In our previous computer vision blog, we talked about how big data can be managed in the context of computer vision. As part of that discussion, we mentioned that selecting a smaller sample from a much later dataset can be a practical strategy for handling big data for computer vision applications. There are many ways to define a sample. These sampling strategies are not unique to computer vision but are rooted in statistics. This blog will look at more traditional methods based around random sampling, as well as a machine learning option and why these samples are important.
For this project, we are not interested in individual images, but in groups of images that make up entire sections of a road. The reason for using sections over individual video frames is that we want to have the ability to understand the visibility of a sign as a vehicle moves towards it. An ideal sample for this application will contain variety consistent with the full dataset. Variety in this instance relates to different weather conditions, lighting conditions, surroundings (urban or rural), turns, and intersections among many others. Including this type of variety gives the computer a basis for identifying signs in a range of scenarios. The types of signs present in the sample will be very important as well. Ideally, we want each of the signs of interest to be well represented in the sample. As you can see, there are plenty of things to consider when selecting a sampling strategy.
The simplest method is to use a computer to randomly select several road sections. This method is fast to implement as there’s little complexity involved. A drawback, however, is that we may randomly select sections of road where certain signs cannot be found or the road is visually very similar. Within random sampling, there are multiple methods including selecting sections completely at random, selecting at regular intervals (i.e. every fifth section), and selecting a random section of road from each state highway.
We began by sampling completely at random as this technique is easier to scale, meaning we can add more road sections as needed. As each new sample is added to the dataset, we can track any associated improvement in performance and decide as to whether we need more data. Approaching it in this way means that we can try to minimise the amount of data and computation time for the model we produce.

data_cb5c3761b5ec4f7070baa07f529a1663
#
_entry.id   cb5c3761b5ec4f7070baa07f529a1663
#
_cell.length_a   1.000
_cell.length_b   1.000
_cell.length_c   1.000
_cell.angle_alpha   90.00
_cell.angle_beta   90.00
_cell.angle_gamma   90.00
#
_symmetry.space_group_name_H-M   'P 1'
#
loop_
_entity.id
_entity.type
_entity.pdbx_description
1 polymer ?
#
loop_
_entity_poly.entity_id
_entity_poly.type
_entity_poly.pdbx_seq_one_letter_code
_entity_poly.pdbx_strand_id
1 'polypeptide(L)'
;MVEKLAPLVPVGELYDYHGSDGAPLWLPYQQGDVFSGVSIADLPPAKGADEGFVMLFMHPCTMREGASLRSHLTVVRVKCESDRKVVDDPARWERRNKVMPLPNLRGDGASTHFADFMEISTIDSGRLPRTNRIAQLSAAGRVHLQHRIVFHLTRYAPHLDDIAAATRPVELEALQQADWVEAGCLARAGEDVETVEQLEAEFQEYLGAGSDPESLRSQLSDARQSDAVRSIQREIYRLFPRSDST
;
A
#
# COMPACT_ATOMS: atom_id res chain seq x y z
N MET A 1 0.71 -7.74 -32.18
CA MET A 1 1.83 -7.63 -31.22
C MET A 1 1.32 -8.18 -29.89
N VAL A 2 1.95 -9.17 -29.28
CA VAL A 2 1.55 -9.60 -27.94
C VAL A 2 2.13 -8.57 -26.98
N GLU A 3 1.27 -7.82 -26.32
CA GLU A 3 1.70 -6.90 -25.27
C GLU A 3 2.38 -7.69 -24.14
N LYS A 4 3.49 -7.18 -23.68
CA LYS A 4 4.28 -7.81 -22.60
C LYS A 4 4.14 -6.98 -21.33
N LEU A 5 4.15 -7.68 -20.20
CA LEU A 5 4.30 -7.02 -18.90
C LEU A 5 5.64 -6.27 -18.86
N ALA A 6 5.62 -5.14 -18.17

A more complex technique is to use machine learning, to better understand the contents of each frame. This is done by taking each frame and using an algorithm to group together visually similar images, called clustering. Clustering methods are unsupervised, which means the computer must decide, without supervision, what these groups are. Unsupervised methods are often used for problems where there is no right or wrong answer.
When testing this technique, we discovered that the computer may automatically group together left or right-hand turns, images that were over or under-exposed, roads surrounded by trees, and roads in urban or rural settings. From these groups or clusters, it's possible to determine which sections of road are visually similar and generate a dataset that contains at least one example from each cluster, giving the sample plenty of variety. The key drawback of this method is that the complexity means it requires time and plenty of computing power to run. It is for this reason that we are using random sampling in the first instance. Using a more complex technique such as this can be introduced later to improve performance if necessary.
From this blog, hopefully you should now have an appreciation for why data sampling is such an important part of building a machine learning solution and can understand a few ways that a sample can be selected. For the next blog, we will cover data augmentation, a process by which we modify the data before we apply any models. When it comes to images, this often means changing the image itself. We will talk about the role that data augmentation plays in computer vision and why it’s an important part of the process.
Computer vision blog series:
Blog written by Joe Duncan, Data Science Researcher